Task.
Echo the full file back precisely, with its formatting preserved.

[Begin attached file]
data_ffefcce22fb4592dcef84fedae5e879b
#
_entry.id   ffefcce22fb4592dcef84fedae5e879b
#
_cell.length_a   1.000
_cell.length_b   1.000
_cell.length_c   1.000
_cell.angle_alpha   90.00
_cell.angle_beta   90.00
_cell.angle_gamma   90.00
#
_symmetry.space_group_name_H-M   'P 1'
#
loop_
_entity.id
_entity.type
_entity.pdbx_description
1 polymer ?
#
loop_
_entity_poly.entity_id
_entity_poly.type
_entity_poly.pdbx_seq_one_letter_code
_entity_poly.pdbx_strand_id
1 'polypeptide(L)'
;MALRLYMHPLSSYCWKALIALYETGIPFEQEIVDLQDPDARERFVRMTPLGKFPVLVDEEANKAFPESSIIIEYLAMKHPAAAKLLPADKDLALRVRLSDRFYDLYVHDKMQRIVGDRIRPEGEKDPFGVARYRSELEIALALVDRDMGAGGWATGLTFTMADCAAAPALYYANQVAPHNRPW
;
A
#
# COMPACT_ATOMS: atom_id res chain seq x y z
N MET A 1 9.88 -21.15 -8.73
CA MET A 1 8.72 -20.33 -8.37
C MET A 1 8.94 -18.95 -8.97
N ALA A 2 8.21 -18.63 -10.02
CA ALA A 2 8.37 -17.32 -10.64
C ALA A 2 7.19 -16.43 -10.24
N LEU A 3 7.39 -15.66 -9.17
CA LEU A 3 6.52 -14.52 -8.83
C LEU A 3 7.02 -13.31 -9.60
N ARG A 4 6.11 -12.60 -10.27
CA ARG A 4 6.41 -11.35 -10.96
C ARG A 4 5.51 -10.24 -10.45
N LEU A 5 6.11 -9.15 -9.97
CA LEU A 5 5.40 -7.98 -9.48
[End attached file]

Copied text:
data_ffefcce22fb4592dcef84fedae5e879b
#
_entry.id   ffefcce22fb4592dcef84fedae5e879b
#
_cell.length_a   1.000
_cell.length_b   1.000
_cell.length_c   1.000
_cell.angle_alpha   90.00
_cell.angle_beta   90.00
_cell.angle_gamma   90.00
#
_symmetry.space_group_name_H-M   'P 1'
#
loop_
_entity.id
_entity.type
_entity.pdbx_description
1 polymer ?
#
loop_
_entity_poly.entity_id
_entity_poly.type
_entity_poly.pdbx_seq_one_letter_code
_entity_poly.pdbx_strand_id
1 'polypeptide(L)'
;MALRLYMHPLSSYCWKALIALYETGIPFEQEIVDLQDPDARERFVRMTPLGKFPVLVDEEANKAFPESSIIIEYLAMKHPAAAKLLPADKDLALRVRLSDRFYDLYVHDKMQRIVGDRIRPEGEKDPFGVARYRSELEIALALVDRDMGAGGWATGLTFTMADCAAAPALYYANQVAPHNRPW
;
A
#
# COMPACT_ATOMS: atom_id res chain seq x y z
N MET A 1 9.88 -21.15 -8.73
CA MET A 1 8.72 -20.33 -8.37
C MET A 1 8.94 -18.95 -8.97
N ALA A 2 8.21 -18.63 -10.02
CA ALA A 2 8.37 -17.32 -10.64
C ALA A 2 7.19 -16.43 -10.24
N LEU A 3 7.39 -15.66 -9.17
CA LEU A 3 6.52 -14.52 -8.83
C LEU A 3 7.02 -13.31 -9.60
N ARG A 4 6.11 -12.60 -10.27
CA ARG A 4 6.41 -11.35 -10.96
C ARG A 4 5.51 -10.24 -10.45
N LEU A 5 6.11 -9.15 -9.97
CA LEU A 5 5.40 -7.98 -9.48